Fine weather and fine boats at the Boat Building Academy launch day, December 2008

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Two of the latest student boats to be launched
at the Boat Building Academy. As usual, click on
the thumbnail for a much larger image

Down at Lyme Regis, the Boat Building Academy’s Class of March 2008 had their big launch day at Lyme a few days ago – and managed to hit on a day of beautiful weather. Lucky devils… as principal Yvonne Green said, ‘One of us must have done a good deed.’

Quite so. These two shots are just a taster – there are more come, and descriptions also. Read about this year’s students and their projects here.

For more intheboatshed.net posts about the Boat Building Academy and its earlier student intakes, click here.

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Gareth Evans builds a Mallard at the Boat Building Academy

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I think Gareth’s probably the chap in the sensible hat

Finally, here’s more news of one more graduate of the Boat Building Academy at Lyme Regis – the fourth in a series about boats built by students while at the Academy, thanks to principal Yvonne Green

Gareth Evans’ working life had always been related to trees as a tree surgeon and forester, but the idea of boat building nagged at him for fourteen years. It wasn’t possible for him to take a year out of work until finally last year he joined the Academy and built a 12ft traditional clinker Mallard designed by Andrew Wolstenholme.

‘Gareth’s another of this year’s graduates who have gone into business in some way – he’s now renting workshop space in Exeter where he plans to use his knowledge of wood as a supplier, and his knowledge of boat building by building and restoring boats.’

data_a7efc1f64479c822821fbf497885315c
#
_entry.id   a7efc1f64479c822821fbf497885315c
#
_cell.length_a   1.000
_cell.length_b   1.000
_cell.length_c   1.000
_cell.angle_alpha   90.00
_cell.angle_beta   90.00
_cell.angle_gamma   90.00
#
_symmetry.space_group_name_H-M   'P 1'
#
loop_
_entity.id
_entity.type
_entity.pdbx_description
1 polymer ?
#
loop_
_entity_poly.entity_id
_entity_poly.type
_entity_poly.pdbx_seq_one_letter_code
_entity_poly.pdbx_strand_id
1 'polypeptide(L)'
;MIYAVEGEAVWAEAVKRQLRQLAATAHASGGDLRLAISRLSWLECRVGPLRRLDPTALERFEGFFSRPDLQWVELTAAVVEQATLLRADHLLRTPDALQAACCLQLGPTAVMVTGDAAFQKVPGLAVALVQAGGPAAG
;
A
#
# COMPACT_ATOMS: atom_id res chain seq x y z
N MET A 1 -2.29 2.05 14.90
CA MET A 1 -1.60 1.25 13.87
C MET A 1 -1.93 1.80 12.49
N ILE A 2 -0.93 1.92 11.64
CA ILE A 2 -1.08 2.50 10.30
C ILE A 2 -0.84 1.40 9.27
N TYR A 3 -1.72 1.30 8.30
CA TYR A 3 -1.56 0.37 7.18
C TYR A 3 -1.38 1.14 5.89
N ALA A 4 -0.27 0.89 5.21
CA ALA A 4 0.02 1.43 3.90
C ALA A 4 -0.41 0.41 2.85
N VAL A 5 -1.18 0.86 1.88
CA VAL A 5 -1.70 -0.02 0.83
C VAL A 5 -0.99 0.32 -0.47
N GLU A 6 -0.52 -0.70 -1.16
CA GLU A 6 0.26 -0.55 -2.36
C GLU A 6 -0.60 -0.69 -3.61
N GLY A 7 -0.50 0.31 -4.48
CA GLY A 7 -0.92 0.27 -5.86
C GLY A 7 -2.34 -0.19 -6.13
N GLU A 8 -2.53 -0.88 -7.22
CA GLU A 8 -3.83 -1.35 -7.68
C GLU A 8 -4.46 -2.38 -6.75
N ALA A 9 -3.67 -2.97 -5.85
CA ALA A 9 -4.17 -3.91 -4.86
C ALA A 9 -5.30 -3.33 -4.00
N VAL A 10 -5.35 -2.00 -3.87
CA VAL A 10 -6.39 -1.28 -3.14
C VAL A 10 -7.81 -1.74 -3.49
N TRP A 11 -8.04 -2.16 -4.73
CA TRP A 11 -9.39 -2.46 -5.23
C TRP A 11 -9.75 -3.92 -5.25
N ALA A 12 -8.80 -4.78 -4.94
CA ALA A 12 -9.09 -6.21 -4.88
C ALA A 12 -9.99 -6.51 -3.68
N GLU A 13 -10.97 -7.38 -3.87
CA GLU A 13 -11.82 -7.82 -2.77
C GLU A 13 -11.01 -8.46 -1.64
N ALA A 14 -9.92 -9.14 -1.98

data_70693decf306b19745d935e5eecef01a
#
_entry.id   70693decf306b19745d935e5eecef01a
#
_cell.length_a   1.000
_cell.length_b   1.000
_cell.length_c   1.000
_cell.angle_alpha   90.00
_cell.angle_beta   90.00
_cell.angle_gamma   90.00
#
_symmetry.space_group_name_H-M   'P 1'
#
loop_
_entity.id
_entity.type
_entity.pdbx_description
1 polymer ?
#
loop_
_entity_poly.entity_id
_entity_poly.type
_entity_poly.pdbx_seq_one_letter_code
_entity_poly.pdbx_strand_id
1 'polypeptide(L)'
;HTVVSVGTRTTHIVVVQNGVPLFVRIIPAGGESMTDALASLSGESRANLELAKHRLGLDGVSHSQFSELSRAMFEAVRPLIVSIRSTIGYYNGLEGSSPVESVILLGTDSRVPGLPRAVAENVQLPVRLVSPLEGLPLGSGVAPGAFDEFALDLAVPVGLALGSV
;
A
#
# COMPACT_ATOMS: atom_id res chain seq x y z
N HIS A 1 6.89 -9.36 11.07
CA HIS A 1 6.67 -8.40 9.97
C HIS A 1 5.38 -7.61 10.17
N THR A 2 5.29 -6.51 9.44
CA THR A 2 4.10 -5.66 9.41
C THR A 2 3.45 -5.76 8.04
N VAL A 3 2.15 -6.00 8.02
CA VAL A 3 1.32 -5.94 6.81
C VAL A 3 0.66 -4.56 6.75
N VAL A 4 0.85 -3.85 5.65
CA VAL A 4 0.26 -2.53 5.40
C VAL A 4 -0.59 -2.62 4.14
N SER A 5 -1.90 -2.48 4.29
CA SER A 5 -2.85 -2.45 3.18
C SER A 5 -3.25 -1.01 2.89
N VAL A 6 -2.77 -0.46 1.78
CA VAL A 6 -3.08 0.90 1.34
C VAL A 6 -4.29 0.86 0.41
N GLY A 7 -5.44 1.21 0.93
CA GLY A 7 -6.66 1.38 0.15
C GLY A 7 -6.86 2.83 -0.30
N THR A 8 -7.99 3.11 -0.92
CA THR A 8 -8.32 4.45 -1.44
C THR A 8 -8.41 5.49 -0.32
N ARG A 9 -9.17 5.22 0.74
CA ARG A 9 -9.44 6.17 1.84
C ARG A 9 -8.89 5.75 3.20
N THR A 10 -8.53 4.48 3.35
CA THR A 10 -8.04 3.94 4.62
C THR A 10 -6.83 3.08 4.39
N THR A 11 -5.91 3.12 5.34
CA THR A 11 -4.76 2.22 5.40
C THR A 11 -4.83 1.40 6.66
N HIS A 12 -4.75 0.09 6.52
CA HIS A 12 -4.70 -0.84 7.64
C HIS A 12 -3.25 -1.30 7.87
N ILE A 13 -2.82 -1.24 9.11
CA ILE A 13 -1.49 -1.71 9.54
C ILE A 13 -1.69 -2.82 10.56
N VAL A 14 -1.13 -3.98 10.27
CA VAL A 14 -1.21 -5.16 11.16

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Charlie Hussey builds a modified peapod

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Seapod the peapod, built by Charlie Hussey

Here’s more news from Yvonne Green, principal of the Boat Building Academy at Lyme Regis – the third in a series about boats built by students while at the Academy.

Charlie Hussey built Seapod, a modified North American peapod originally based on a couple of existing peapod designs.

‘Frankly, at the beginning we tried to put him off the build,’ says Yvonne. ‘He had spent twenty five years in the IT industry, the last fifteen as founding director of a software services company. It was all a long way from working with wood and the build was not an easy one, a 15ft carvel double-ended sailing boat.

‘But we hadn’t reckoned on Charlie’s intelligence, tenacity and sheer hard work. We’re glad we were wrong. Seapod is a beautiful little boat. Charlie also found time, while on the course, to write a detailed weblog of the work he did. It’s at http://boatbuilding.wordpress.com He’s now back in Scotland, looking for a restoration job, and has started a new website and weblog, http://marinecarpentry.com

Thanks for the tipoff, Yvonne. I think it will be well worth following, and naturally I’ve added it to the intheboatshed.net blogroll, which appears to the right of this post.

Seapod was one of the best things I saw at the Beale Park Thames Boat Show this year and looking back at my files I took quite a few photos of her. As usual, click on the thumbnails below for bigger and better images. Well done Charlie!

Seapod pictured at the Beale Park Thames Boat Show

For more posts relating to the Boat Building Academy and its students, click here.

There’s a nice discussion of the peapod type in John Gardner’s book Building Classic Small Craft, which may well be available via ABE Books.

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